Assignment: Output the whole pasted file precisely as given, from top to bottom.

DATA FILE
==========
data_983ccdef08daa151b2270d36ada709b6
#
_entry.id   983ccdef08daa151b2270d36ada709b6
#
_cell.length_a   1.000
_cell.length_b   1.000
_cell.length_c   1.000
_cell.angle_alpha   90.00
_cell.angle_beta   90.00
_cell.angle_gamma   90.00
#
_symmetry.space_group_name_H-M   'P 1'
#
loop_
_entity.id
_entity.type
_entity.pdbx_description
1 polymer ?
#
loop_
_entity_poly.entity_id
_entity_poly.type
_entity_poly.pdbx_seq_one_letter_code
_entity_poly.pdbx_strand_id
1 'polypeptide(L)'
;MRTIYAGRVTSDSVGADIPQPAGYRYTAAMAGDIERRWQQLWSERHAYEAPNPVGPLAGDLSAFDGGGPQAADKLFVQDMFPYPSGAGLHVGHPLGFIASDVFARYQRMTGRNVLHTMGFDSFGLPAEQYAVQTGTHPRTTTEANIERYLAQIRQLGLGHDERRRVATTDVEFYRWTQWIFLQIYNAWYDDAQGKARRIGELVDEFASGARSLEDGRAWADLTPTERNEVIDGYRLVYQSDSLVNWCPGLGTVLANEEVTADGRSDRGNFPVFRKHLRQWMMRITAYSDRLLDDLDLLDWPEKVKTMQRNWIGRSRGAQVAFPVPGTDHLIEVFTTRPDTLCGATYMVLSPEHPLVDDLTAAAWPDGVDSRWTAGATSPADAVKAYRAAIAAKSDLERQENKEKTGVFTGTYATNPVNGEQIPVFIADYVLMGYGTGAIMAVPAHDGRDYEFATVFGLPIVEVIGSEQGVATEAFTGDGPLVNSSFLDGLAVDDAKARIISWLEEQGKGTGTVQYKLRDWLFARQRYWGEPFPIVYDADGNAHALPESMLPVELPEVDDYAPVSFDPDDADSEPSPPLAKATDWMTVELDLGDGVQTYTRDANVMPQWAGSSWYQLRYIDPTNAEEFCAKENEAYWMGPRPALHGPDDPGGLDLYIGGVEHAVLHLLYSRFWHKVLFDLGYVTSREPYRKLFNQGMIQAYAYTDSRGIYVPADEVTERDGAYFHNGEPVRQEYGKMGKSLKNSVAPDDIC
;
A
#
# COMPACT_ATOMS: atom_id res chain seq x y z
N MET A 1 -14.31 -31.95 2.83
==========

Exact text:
data_983ccdef08daa151b2270d36ada709b6
#
_entry.id   983ccdef08daa151b2270d36ada709b6
#
_cell.length_a   1.000
_cell.length_b   1.000
_cell.length_c   1.000
_cell.angle_alpha   90.00
_cell.angle_beta   90.00
_cell.angle_gamma   90.00
#
_symmetry.space_group_name_H-M   'P 1'
#
loop_
_entity.id
_entity.type
_entity.pdbx_description
1 polymer ?
#
loop_
_entity_poly.entity_id
_entity_poly.type
_entity_poly.pdbx_seq_one_letter_code
_entity_poly.pdbx_strand_id
1 'polypeptide(L)'
;MRTIYAGRVTSDSVGADIPQPAGYRYTAAMAGDIERRWQQLWSERHAYEAPNPVGPLAGDLSAFDGGGPQAADKLFVQDMFPYPSGAGLHVGHPLGFIASDVFARYQRMTGRNVLHTMGFDSFGLPAEQYAVQTGTHPRTTTEANIERYLAQIRQLGLGHDERRRVATTDVEFYRWTQWIFLQIYNAWYDDAQGKARRIGELVDEFASGARSLEDGRAWADLTPTERNEVIDGYRLVYQSDSLVNWCPGLGTVLANEEVTADGRSDRGNFPVFRKHLRQWMMRITAYSDRLLDDLDLLDWPEKVKTMQRNWIGRSRGAQVAFPVPGTDHLIEVFTTRPDTLCGATYMVLSPEHPLVDDLTAAAWPDGVDSRWTAGATSPADAVKAYRAAIAAKSDLERQENKEKTGVFTGTYATNPVNGEQIPVFIADYVLMGYGTGAIMAVPAHDGRDYEFATVFGLPIVEVIGSEQGVATEAFTGDGPLVNSSFLDGLAVDDAKARIISWLEEQGKGTGTVQYKLRDWLFARQRYWGEPFPIVYDADGNAHALPESMLPVELPEVDDYAPVSFDPDDADSEPSPPLAKATDWMTVELDLGDGVQTYTRDANVMPQWAGSSWYQLRYIDPTNAEEFCAKENEAYWMGPRPALHGPDDPGGLDLYIGGVEHAVLHLLYSRFWHKVLFDLGYVTSREPYRKLFNQGMIQAYAYTDSRGIYVPADEVTERDGAYFHNGEPVRQEYGKMGKSLKNSVAPDDIC
;
A
#
# COMPACT_ATOMS: atom_id res chain seq x y z
N MET A 1 -14.31 -31.95 2.83